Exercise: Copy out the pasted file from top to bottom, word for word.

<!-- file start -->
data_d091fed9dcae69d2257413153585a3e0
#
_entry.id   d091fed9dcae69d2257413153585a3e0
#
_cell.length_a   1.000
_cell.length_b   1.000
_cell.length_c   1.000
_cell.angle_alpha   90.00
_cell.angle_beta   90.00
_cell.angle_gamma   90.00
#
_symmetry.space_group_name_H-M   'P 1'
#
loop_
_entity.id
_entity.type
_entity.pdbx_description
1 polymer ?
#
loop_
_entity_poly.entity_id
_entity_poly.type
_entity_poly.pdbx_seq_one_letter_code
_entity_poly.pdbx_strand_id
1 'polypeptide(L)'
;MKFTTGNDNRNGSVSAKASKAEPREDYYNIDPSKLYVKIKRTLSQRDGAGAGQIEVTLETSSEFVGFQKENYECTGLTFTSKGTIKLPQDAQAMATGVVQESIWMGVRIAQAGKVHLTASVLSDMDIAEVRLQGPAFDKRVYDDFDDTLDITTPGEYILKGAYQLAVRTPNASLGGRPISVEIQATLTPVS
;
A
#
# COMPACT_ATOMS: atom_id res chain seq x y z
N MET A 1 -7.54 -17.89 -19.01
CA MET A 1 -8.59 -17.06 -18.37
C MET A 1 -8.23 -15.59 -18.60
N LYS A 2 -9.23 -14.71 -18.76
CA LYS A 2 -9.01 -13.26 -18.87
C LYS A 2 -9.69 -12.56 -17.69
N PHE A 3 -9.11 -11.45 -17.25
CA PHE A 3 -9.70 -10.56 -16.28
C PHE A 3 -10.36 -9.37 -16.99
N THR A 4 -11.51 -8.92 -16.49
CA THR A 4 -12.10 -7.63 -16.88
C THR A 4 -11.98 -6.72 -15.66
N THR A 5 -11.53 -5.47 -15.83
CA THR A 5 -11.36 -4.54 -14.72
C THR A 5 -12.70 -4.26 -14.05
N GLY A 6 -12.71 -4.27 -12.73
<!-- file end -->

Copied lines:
data_d091fed9dcae69d2257413153585a3e0
#
_entry.id   d091fed9dcae69d2257413153585a3e0
#
_cell.length_a   1.000
_cell.length_b   1.000
_cell.length_c   1.000
_cell.angle_alpha   90.00
_cell.angle_beta   90.00
_cell.angle_gamma   90.00
#
_symmetry.space_group_name_H-M   'P 1'
#
loop_
_entity.id
_entity.type
_entity.pdbx_description
1 polymer ?
#
loop_
_entity_poly.entity_id
_entity_poly.type
_entity_poly.pdbx_seq_one_letter_code
_entity_poly.pdbx_strand_id
1 'polypeptide(L)'
;MKFTTGNDNRNGSVSAKASKAEPREDYYNIDPSKLYVKIKRTLSQRDGAGAGQIEVTLETSSEFVGFQKENYECTGLTFTSKGTIKLPQDAQAMATGVVQESIWMGVRIAQAGKVHLTASVLSDMDIAEVRLQGPAFDKRVYDDFDDTLDITTPGEYILKGAYQLAVRTPNASLGGRPISVEIQATLTPVS
;
A
#
# COMPACT_ATOMS: atom_id res chain seq x y z
N MET A 1 -7.54 -17.89 -19.01
CA MET A 1 -8.59 -17.06 -18.37
C MET A 1 -8.23 -15.59 -18.60
N LYS A 2 -9.23 -14.71 -18.76
CA LYS A 2 -9.01 -13.26 -18.87
C LYS A 2 -9.69 -12.56 -17.69
N PHE A 3 -9.11 -11.45 -17.25
CA PHE A 3 -9.70 -10.56 -16.28
C PHE A 3 -10.36 -9.37 -16.99
N THR A 4 -11.51 -8.92 -16.49
CA THR A 4 -12.10 -7.63 -16.88
C THR A 4 -11.98 -6.72 -15.66
N THR A 5 -11.53 -5.47 -15.83
CA THR A 5 -11.36 -4.54 -14.72
C THR A 5 -12.70 -4.26 -14.05
N GLY A 6 -12.71 -4.27 -12.73